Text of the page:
"Of this person, there are two types. One associates with a good friend, and the other with a bad friend. The one who associates with a bad friend is up for a time, but sinks again. The one who associates with a good friend looks all around. To look all around refers to the "topmost-height" [“murdhana”; this topmost dharma is a fruition of practice likened to the topmost height of a hill, which is both the topmost point, but is also a turning-point for falling down or retrogressing. A stage of practice in the Hinayana category - K. Yamamoto]. The nature of this stage is as yet of the class of the five skandhas, and yet is related to the Four Truths. Hence, one can see all around. After the stage of the topmost-height, the person attains that of "cognition" [i.e. a stage of practice in which one obtains cognition of the nature of the Four Truths and from which one no more retrogresses. There are several grades of it - K. Yamamoto]. The same is the case with the stage of cognition, too. The nature is of the four skandhas, but is related to the Four Truths. This person next gains the laukikagradharma ["first-of-the-world root of good"], which is of the nature of the five skandhas and has causal relations with the Four Truths. The person, by degrees, gains the "cognition of suffering". The nature of Wisdom actualises the causal relation of the First Truth. Having thus actualised the causal relation of the truth of cognition, the person cuts away defilement and attains [to the level of] srotapanna. This is the fourth stage of seeing all around in the four directions. The four directions are none other than the Four Truths."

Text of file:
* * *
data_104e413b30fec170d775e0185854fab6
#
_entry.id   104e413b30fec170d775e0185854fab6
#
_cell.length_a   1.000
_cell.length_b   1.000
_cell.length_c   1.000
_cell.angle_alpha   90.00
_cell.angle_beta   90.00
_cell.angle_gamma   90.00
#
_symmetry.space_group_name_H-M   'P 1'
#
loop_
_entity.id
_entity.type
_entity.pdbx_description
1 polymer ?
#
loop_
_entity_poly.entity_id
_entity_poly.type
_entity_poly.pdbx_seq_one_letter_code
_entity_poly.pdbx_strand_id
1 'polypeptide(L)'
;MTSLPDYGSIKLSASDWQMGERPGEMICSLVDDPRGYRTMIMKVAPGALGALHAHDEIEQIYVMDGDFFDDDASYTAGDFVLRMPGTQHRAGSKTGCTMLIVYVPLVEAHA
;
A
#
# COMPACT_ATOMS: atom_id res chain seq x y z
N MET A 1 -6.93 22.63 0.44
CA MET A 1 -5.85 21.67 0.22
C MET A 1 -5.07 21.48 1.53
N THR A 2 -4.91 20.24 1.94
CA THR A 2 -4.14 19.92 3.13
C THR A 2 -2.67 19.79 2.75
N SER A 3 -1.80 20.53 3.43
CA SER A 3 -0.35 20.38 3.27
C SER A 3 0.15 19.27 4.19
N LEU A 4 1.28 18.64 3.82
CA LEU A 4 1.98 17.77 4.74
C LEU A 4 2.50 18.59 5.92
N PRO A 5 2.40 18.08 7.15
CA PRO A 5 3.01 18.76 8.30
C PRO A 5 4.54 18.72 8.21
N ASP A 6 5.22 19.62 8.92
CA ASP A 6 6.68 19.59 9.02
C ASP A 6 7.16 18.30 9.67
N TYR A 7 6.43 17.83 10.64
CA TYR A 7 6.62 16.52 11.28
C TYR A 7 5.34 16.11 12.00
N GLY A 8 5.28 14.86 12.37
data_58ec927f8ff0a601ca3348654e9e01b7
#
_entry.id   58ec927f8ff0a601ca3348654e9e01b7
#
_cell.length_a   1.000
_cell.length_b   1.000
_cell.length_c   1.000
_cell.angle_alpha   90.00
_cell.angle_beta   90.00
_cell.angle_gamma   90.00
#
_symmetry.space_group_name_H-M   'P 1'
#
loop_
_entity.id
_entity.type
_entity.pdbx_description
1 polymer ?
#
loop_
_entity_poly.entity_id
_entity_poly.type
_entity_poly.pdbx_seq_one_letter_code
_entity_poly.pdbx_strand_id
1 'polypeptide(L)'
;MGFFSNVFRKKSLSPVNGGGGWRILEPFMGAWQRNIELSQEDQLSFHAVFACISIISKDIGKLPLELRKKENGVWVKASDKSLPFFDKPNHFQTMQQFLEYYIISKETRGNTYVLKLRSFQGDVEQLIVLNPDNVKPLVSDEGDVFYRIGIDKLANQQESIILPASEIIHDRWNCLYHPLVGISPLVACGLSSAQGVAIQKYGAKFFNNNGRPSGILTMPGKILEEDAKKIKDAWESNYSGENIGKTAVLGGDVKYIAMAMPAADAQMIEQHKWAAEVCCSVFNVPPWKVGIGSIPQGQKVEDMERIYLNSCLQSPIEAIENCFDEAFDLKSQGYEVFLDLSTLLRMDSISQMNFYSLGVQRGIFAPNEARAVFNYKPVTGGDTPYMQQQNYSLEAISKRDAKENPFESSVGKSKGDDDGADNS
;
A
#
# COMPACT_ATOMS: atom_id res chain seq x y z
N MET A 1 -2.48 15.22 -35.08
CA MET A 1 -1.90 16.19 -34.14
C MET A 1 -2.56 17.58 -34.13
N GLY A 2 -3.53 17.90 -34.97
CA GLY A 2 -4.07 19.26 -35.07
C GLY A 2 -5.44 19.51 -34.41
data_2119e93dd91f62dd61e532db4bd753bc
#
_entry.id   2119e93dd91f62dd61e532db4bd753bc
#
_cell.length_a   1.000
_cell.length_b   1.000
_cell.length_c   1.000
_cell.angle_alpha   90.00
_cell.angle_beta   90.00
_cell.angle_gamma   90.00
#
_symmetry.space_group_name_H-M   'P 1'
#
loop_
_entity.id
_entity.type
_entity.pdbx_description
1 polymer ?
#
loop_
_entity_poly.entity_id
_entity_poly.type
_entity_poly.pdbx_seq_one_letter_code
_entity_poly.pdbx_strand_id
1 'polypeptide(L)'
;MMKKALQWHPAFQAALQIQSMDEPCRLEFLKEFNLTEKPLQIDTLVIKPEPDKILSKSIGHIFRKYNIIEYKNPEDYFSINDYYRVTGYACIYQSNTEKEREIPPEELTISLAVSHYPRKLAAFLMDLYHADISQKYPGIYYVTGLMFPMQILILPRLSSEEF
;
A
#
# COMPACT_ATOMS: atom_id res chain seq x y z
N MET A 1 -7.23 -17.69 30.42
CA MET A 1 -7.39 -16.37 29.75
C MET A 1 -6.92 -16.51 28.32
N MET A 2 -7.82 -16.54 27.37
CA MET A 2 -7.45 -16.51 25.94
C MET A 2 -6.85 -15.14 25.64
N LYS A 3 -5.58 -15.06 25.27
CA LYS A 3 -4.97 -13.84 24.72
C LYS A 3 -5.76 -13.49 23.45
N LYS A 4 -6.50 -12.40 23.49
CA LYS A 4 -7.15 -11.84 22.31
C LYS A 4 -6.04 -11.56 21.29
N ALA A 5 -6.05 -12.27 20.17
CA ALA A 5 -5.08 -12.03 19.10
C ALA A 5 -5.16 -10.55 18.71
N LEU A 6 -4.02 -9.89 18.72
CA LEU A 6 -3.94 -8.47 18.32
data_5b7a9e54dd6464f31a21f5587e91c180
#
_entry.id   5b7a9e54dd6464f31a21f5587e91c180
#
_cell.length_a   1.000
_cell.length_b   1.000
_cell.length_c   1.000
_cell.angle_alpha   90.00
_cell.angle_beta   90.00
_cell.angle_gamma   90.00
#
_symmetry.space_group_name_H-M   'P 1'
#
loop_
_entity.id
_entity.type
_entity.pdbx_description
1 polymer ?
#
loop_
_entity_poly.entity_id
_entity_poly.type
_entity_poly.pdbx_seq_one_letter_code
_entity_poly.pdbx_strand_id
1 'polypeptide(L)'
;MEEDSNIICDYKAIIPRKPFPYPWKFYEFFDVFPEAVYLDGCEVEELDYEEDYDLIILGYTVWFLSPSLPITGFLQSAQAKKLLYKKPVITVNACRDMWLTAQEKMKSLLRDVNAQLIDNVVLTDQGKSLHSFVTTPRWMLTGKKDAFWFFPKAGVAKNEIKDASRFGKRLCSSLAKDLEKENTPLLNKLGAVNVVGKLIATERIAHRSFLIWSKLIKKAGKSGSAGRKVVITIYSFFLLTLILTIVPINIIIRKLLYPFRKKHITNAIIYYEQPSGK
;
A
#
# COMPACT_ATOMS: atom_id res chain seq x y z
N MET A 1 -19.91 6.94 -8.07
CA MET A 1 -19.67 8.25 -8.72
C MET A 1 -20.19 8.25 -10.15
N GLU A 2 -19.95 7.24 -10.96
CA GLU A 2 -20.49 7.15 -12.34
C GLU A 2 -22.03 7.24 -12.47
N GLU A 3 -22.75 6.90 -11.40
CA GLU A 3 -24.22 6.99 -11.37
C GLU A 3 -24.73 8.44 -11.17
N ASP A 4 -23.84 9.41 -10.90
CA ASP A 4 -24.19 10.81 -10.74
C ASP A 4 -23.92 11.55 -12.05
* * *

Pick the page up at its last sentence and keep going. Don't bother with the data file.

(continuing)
Bodhisattva Kasyapa said to the Buddha: "O World-Honoured One! You said before: "The srotapanna cuts away defilement as one would 40 ris of water crosswise and lengthwise. What remains is like water a single hair's breadth in extent." By this, you meant the cutting off of the three fetters [“trini-samyojanani”] and calling this the srotapanna. These are:  1) wrong view of the Self,  2) seeing non-cause as cause, and  3) doubt. O World-Honoured One! Why do you say that a person of the srotapanna stage truly sees in [all] four directions, and why is such a person called a srotapanna, and why do you resort to the parable of the timi fish?"

The Buddha said: "O good man! The srotapanna truly cuts off innumerable defilements. But these three are of a serious nature. And, also, these include all the defilements which the srotapanna has to cut off. O good man! A great king comes out of his palace and wishes to make an inspection. Even when the four armies are with him, the people of the world but say that the King comes and goes. Why? Because this comes from the fact that the world makes much matter of the King. It is the same with the three defilements, too. Why serious? Because these people are all subject to these. As they are minutely small in size and not cognizable, we say serious. As these three are difficult to remove, and as these three become the cause of all defilements. As these three are the enemies to be subdued, we say:  1) precepts,  2) meditation, and  3) Wisdom.